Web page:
downtownexpress.com
Volume 19 Issue 46 | March 30 - April 5, 2007

Film

Courtesy First Run Features

In the documentary “Sacco and Vanzetti,” filmmaker Peter Miller re-examines the hotly contested trial and execution of Bartolomeo Vanzetti (left) and Nicola Sacco, two Italian immigrant anarchists accused of murder in 1920 and put to the chair in Massachusetts in 1927.

The case that will not die

By Jerry Tallmer

Imagine a 19-year-old kid in the snows of New Hampshire holding a new book of American poetry in his hand and shuddering with emotion when he first comes across the several dozen lines that start: “If it had not been for these things, I might have lived out my life talking at street corners to scorning men. I might have died unmarked, unknown, a failure. Now we are not a failure. This is our career and our triumph … That last moment belongs to us. That agony is our triumph.”

The words had been spoken — perhaps in court, perhaps in a death-row jail cell to an enterprising newspaperman, perhaps both — by Bartolomeo Vanzetti, headed for the chair in Brocton, Massachusetts, along with fellow anarchist Nicola Sacco, in August of 1927, a mere dozen years before our Dartmouth College sophomore stumbled on those lines in that new anthology of American poetry.

You will also come across a few of those words toward the end of “Sacco and Vanzetti,” the clear, cool 81-minute documentary by Peter Miller that opens March 30 at the Quad Cinema, though one longs for the full, emotive final statement by Vanzetti that ends with this paean to his “good shoemaker” co-defendant: “Sacco’s name will live in the hearts of the people and in their gratitude when Katzman’s [the prosecutor’s] and your [Judge Thayer’s] bones will be dispersed by time; when your name, his name, your laws, institutions, and your false god are but a dim remembering of a cursed past in which man was wolf to the man.”

Webster Thayer — a Dartmouth man, be it noted. The trial, for the (hotly disputed to this day) murders of a South Braintree factory paymaster and his payroll guard, lasted seven weeks; the jury came in with a verdict in two hours. When the distinguished Prof. James Richardson ran into Webster Thayer on the street, he enquired: “Did you do away with those anarchist bastards?” The professor might or might not have in fact said “those wop, dago, guinea bastards,” words that came easily to that goodly share of America that feared and detested immigrants then as now — an America that in those days, as we learn from this documentary, could set 500 such immigrants, many of them from Italy, chained together, walking toward jail through the streets of Boston.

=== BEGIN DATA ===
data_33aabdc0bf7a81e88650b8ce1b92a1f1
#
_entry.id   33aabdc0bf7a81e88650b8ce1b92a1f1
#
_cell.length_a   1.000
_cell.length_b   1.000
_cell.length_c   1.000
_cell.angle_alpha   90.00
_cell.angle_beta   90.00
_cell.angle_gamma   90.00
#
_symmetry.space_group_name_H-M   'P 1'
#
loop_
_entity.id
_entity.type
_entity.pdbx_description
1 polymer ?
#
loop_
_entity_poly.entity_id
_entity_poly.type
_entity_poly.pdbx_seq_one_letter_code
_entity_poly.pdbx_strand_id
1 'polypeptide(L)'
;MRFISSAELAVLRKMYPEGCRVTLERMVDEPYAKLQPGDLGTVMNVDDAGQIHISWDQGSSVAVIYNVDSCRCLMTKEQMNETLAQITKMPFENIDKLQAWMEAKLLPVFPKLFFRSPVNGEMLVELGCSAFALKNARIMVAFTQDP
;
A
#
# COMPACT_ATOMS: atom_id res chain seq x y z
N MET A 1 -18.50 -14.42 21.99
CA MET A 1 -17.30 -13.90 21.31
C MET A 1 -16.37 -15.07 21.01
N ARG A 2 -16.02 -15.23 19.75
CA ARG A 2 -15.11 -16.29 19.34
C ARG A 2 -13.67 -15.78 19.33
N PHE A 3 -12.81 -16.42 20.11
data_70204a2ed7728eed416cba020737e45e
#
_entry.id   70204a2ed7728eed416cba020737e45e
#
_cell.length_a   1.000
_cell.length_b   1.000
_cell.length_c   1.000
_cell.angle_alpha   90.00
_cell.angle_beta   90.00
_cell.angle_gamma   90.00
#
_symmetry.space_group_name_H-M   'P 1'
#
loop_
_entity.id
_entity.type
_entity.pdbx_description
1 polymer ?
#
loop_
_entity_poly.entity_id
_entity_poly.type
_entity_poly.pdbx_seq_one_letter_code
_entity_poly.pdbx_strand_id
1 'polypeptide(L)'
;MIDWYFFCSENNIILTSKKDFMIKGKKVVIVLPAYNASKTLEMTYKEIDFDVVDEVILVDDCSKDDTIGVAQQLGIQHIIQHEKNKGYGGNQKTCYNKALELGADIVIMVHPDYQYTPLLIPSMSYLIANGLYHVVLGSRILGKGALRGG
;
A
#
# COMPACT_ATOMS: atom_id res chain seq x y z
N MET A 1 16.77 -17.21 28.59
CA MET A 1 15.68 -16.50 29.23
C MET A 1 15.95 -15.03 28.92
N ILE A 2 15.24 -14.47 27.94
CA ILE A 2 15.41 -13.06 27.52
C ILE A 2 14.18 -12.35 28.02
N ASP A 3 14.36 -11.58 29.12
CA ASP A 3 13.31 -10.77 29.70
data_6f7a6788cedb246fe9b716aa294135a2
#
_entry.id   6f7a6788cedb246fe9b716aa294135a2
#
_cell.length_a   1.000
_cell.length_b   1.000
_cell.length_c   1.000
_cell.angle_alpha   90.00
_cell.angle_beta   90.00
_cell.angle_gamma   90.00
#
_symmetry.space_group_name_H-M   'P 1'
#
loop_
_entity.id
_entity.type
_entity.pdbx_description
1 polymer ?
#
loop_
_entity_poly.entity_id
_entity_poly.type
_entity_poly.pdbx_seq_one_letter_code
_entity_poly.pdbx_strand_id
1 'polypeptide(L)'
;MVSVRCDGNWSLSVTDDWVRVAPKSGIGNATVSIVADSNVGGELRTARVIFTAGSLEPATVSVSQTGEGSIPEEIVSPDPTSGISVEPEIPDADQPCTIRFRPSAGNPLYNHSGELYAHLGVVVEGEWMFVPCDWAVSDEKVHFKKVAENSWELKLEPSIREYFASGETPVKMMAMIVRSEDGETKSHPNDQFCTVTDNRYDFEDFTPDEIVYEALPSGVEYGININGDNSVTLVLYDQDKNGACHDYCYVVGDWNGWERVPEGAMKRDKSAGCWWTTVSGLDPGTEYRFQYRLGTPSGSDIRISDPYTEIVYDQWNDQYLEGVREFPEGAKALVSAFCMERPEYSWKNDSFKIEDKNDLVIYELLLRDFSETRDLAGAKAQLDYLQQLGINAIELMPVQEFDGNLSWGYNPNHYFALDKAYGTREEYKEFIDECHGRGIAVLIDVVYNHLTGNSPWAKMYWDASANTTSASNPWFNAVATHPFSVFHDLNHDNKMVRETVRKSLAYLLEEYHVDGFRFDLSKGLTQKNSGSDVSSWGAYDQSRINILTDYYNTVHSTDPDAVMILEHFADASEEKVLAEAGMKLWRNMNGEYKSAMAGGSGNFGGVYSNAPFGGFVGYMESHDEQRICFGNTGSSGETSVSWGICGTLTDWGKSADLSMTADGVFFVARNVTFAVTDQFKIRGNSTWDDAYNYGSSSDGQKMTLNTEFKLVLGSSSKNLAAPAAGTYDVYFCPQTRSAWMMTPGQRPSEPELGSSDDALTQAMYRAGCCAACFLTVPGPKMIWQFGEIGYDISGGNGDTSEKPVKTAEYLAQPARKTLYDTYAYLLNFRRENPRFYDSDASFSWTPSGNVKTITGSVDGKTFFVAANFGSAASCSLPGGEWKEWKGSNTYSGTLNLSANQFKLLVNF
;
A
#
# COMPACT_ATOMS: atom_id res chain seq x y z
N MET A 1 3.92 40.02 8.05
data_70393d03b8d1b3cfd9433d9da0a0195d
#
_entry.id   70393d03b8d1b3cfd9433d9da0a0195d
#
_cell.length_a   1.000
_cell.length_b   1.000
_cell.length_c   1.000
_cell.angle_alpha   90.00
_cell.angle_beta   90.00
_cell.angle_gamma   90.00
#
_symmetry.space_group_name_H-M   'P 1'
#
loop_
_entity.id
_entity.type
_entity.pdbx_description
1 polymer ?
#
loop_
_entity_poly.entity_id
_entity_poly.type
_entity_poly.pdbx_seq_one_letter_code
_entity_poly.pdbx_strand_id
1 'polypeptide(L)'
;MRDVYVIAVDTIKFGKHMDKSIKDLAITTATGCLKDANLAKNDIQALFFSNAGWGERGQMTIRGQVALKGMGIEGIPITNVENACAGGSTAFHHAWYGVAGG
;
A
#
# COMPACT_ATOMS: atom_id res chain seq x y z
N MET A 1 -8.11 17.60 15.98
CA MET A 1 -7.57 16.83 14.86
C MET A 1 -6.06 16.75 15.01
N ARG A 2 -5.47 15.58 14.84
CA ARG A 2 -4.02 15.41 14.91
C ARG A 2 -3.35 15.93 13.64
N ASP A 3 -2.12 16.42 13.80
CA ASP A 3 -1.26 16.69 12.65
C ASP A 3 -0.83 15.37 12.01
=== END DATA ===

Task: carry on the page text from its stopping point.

It has now been 80 years since the execution of Sacco and Vanzetti tore the United States half apart — and caused a great deal more hullabaloo elsewhere around the globe — in mass demonstrations of hurt, outrage, and fury, bucking against the flanks and flailing clubs of the mounted police, a/k/a Cossacks.

Of course the Communists in this country and elsewhere immediately seized on Sacco & Vanzetti as agitprop — of course they did. “They’re better off dead,” was the Party line. “What good are they to us alive?”

But if the Communists jumped on the case, so did a great many other people who were not Communists at all, or very offbeat sorts of Communists — writers and artists and actors and singers and poets from Upton Sinclair to Dorothy Parker to Diego Rivera to Edna St. Vincent Millay to Woody Guthrie to hundreds of others, and none more effectively than the Ben Shahn whose woodcut Sacco and Vanzetti poster is sort of the cornerstone of Peter Miller’s film.

Of its very nature, the footage between the archival footage is a panoply of talking (or music-making) heads, from Howard Zinn to Studs Terkel to Anton Coppola to Arlo Guthrie — and many others — to Jeanette Murphy, daughter of the slain paymaster. “Do I think they killed my father?” she says on camera. “Well, somebody did.”

Tell you what. That 19-year-old kid from New York, the sophomore up there in the snows of New Hampshire with the anthology of poetry in his hand, had already seen and been deeply affected by a film metaphorically stemming from the Sacco and Vanzetti case, with Burgess Meredith as a young wanderer named “Mio Romagna,” come to the waterfront in search of the justice that had been denied his father, and falling in love with the beautiful Margo. There is even a Judge Thayer in it, in the form of a “Judge Gaunt” (Edward Ellis), haunted by the deaths he’d imposed, and a gangster (the real murder boss) unforgettably played by Eduardo  Cianelli. That movie is “Winterset,” adapted from the play by Maxwell Anderson — the father, as it happens, of a high-school classmate of the kid who went to Dartmouth.

The kid never forgot “Winterset,” and never will. It would make a nice counterpoise, adding some juice and emotional heft to the good workmanlike movie that’s about to open at the Quad.
 
SACCO AND VANZETTI. Directed by Peter Miller. A First Run Features release produced by him and Amy Carey Linton. 81 minutes. Opens March 30 at the Quad Cinema, 34 W 13th St., 212-255-8800





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